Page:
136. CA-MRSA Activate Calpain/Caspase-1 Signaling to Invade through Human Keratinocytes
Session: Oral Abstract Session: Bacterial Pathogenesis and Virulence
Friday, October 21, 2011: 9:45 AM
Room: 151AB
Background: USA300 CA-MRSA are the most common cause of skin infection in the US, associated with over 11 million ER visits/year.  Multiple staphylococcal virulence factors are associated with these strains, identified primarily in murine and rabbit models of infection, which lack many of the key features of human skin. 

Methods: We used the human keratinocyte HaCat cell line grown in a polarized fashion to determine which of the major USA300 virulence factors are required for invasion. 

Results: The α hemolysin (Hla) but not PVL or SpA (protein A) was associated with invasion through the keratinocyte barrier at 24 hours, quantified by both increased permeability to 3000 MW fluorescent dextran and by enumerating cfus in the basal chamber of Transwells (P<0.0001 for both assays). Staphylococci were not internalized by the keratinocytes and cytochalasin D treatment increased S. aureus transmigration by 2-fold.  Keratinocytes were shown to constitutively express pro-IL-1β and were readily activated by Hla+ strains to release IL-1β (P<0.001 as compared with Hla-). Caspase-1 activity and pyroptosis were induced by Hla+ but not Hla- mutants. We monitored apoptosis using YO-PRO-1 staining, imaged by confocal microscopy and confirmed by flow cytometry.  HMGB1 production was immunoblotted as an indicator of pyroptosis.  Pretreatment of the keratinocytes with Z-VAD-FMK, an inhibitor of caspase-1 or blocking calpain activity (an intracellular protease that participates in programmed cell death) with calpeptin or BAPTA decreased IL-1β production, prevented USA300 invasion (P< 0.05 for each) and inhibited pyroptosis.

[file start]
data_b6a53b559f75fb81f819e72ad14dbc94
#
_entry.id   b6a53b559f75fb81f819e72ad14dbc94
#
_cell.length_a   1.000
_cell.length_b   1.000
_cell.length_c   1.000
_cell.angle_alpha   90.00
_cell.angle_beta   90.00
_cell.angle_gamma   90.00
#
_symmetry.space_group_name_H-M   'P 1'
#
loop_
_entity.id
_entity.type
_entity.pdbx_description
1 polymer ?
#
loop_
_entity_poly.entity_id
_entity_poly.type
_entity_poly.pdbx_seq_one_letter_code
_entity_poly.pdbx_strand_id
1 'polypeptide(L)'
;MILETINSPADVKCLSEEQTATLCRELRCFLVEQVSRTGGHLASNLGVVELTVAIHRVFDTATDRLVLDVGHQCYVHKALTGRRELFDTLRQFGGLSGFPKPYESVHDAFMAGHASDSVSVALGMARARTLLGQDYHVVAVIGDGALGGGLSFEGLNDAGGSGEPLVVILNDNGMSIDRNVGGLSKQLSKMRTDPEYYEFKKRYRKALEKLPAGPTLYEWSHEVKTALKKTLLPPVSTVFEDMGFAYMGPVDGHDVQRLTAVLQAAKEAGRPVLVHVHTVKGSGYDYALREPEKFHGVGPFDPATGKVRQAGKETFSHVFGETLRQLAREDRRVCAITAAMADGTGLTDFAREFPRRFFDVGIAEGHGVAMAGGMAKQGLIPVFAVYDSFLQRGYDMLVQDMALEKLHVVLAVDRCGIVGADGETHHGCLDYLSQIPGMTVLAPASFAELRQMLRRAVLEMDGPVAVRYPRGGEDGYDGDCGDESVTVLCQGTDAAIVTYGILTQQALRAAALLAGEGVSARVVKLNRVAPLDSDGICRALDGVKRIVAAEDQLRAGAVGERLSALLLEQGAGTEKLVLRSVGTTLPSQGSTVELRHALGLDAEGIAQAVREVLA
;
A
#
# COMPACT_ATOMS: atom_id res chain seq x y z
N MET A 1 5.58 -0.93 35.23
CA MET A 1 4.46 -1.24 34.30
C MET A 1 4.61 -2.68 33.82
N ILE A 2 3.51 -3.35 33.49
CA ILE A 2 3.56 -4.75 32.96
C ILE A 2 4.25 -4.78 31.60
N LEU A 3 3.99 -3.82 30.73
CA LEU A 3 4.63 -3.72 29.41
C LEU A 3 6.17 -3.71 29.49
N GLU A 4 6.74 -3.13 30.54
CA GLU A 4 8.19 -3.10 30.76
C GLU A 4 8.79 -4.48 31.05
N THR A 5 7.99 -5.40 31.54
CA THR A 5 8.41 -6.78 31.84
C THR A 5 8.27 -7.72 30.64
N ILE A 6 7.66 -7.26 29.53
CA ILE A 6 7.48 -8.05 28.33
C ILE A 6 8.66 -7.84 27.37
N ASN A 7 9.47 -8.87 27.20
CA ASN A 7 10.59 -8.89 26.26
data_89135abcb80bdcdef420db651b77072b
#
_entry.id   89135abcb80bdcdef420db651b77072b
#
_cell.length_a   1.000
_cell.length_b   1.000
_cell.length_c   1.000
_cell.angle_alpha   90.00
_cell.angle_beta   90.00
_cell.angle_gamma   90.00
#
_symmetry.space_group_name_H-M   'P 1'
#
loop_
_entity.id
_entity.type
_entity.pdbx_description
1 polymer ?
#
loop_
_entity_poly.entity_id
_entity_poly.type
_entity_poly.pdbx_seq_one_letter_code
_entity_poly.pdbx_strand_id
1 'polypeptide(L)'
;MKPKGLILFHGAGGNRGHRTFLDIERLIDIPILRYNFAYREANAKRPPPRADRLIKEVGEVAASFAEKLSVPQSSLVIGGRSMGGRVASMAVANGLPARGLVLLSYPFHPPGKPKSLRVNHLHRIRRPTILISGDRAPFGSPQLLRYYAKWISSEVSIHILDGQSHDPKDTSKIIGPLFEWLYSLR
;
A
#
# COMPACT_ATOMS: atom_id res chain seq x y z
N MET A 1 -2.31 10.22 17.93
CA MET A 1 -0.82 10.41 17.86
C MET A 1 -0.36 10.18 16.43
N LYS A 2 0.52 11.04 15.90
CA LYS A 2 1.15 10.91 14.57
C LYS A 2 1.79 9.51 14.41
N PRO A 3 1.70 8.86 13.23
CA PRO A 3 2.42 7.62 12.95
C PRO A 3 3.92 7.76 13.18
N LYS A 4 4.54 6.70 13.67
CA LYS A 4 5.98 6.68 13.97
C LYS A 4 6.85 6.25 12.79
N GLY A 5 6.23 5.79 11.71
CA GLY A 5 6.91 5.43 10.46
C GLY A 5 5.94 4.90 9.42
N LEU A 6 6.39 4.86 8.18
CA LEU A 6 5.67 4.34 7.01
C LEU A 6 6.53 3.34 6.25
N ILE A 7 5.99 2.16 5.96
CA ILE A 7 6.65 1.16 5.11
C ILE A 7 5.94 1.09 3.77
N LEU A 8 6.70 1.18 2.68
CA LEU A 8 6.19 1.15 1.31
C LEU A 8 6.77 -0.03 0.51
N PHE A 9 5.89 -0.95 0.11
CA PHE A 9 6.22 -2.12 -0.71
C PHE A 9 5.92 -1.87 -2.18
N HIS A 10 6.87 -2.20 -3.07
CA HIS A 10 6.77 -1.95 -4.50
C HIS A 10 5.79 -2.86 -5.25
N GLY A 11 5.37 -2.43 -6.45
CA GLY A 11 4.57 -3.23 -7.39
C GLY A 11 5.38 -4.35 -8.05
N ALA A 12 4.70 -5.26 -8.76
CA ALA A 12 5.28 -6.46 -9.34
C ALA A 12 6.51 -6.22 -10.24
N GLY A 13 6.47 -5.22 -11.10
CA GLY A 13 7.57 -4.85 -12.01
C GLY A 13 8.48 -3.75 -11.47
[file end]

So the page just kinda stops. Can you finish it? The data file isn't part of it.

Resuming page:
Conclusion: These studies using human keratinocytes suggest that activation of the inflammasome via the pore forming toxin Hla initiates apoptosis then pyroptosis causing local areas of cell death that provide a nidus for the invasion of these non-motile organisms through the keratinocyte barrier.


Subject Category: B. Bacterial pathogenesis, studies in animal models, molecular pathogenicity

Grace Soong, BS, Jarin Chun, PhD, Bryan Harfenist, BA and Alice Prince, MD, FIDSA, Pediatrics, Columbia University, New York, NY

Disclosures:

G. Soong, None

J. Chun, None

B. Harfenist, None

A. Prince, None

Findings in the abstracts are embargoed until 12:01 a.m. EST Thursday, Oct. 20 with the exception of research findings presented at IDSA press conferences.